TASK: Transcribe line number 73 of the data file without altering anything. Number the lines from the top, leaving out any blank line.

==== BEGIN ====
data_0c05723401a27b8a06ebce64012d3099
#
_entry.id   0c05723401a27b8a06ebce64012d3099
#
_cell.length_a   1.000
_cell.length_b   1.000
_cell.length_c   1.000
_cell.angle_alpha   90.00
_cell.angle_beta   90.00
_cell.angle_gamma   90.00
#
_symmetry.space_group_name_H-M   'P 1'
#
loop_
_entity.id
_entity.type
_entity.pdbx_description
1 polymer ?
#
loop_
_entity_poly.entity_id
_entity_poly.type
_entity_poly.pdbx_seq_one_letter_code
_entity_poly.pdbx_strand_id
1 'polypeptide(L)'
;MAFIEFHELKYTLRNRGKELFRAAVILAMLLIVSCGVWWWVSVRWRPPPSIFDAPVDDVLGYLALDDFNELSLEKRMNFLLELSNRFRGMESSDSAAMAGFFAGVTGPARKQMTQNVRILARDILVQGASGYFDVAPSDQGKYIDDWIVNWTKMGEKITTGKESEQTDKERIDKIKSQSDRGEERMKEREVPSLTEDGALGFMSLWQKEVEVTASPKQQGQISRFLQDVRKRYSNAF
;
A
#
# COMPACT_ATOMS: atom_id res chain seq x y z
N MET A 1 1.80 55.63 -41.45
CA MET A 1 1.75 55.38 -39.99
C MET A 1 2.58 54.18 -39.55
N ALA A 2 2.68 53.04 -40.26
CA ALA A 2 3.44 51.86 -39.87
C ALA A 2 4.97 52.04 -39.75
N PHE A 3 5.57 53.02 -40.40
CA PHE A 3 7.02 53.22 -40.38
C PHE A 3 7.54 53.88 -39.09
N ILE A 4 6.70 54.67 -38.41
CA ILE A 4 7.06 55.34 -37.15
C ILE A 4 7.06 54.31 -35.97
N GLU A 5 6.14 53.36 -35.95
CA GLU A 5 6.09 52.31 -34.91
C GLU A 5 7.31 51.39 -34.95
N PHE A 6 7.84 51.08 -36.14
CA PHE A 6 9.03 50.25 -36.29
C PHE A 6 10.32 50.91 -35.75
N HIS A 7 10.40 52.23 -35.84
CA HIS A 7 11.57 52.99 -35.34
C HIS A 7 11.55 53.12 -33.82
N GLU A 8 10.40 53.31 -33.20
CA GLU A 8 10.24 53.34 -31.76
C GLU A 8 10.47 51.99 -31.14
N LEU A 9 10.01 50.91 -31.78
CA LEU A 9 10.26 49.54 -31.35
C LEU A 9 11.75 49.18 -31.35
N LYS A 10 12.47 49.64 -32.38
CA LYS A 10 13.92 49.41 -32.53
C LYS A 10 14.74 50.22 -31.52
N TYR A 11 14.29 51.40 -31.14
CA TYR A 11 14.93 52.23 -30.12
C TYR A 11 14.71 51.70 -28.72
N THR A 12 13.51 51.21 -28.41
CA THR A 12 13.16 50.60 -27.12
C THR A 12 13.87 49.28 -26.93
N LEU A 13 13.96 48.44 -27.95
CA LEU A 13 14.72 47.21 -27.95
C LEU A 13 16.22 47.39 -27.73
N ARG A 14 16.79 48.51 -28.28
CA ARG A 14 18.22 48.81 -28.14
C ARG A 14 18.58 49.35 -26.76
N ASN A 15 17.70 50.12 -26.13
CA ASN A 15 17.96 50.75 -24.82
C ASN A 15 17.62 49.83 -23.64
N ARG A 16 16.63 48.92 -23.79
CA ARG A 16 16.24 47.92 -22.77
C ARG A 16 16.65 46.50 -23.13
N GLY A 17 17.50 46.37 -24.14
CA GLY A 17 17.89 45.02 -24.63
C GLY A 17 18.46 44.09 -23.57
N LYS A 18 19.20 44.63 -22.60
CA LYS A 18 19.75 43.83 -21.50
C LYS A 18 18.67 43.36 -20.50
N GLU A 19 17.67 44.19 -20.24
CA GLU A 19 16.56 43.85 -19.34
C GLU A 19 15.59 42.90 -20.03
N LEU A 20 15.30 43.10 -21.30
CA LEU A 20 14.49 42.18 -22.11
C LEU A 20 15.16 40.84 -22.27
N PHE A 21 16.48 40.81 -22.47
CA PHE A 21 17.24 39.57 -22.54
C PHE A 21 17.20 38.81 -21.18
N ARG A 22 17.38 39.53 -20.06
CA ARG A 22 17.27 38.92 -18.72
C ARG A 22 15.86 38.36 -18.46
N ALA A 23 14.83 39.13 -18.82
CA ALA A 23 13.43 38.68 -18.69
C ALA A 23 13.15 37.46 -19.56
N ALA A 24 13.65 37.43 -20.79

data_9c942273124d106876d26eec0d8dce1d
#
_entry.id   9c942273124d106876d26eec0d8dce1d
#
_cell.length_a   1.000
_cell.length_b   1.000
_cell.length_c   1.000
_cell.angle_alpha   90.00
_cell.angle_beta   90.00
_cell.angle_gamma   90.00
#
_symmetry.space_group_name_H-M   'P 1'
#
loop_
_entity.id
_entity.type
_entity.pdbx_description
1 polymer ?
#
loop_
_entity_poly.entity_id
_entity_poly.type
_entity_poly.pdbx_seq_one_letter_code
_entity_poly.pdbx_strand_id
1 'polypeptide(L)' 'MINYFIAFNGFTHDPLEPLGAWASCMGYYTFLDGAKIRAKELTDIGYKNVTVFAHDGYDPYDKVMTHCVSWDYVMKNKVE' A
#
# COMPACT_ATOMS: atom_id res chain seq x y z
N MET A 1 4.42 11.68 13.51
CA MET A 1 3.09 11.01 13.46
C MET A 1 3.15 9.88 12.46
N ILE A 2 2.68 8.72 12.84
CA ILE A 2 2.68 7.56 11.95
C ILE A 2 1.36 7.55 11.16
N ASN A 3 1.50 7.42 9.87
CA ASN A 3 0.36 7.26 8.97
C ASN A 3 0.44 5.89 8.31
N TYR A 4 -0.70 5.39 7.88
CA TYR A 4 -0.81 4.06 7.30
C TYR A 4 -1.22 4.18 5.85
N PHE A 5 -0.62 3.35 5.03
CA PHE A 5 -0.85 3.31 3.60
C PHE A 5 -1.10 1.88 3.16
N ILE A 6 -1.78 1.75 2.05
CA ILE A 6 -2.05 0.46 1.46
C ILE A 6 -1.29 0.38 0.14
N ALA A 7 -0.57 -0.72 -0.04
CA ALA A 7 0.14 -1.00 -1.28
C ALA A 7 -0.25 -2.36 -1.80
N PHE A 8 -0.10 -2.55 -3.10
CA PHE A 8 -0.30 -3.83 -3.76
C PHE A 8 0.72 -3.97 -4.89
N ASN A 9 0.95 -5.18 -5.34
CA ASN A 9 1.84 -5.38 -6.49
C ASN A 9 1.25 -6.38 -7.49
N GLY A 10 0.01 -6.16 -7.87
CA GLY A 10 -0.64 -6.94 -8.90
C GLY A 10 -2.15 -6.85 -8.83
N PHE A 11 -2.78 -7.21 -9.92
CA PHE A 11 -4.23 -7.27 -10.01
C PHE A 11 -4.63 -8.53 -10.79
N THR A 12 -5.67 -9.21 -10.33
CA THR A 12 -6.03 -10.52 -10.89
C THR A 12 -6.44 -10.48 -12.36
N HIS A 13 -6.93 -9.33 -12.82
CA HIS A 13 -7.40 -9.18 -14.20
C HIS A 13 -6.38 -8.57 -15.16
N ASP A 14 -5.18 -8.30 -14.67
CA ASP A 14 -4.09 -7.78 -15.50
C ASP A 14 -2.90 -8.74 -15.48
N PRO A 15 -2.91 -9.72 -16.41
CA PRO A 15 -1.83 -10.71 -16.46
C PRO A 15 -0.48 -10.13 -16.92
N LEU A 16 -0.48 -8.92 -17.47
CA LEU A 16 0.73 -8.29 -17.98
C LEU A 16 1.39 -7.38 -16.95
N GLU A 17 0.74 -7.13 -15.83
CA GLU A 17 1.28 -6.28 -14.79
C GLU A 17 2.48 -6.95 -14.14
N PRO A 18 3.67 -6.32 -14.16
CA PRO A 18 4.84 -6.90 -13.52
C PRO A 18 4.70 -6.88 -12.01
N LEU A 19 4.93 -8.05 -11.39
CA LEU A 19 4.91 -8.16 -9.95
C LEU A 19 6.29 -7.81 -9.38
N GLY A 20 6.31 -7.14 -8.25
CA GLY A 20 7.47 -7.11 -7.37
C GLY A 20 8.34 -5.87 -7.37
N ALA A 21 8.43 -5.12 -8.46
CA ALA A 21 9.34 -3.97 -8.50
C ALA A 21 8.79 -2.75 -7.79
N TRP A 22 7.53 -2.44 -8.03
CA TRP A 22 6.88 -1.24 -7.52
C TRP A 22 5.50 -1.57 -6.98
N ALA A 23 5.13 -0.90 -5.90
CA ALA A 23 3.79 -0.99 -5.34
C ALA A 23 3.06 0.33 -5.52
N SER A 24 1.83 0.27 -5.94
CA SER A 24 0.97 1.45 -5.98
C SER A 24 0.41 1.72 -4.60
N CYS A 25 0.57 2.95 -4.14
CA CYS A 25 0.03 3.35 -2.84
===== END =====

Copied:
N ASN A 15 17.70 50.12 -26.13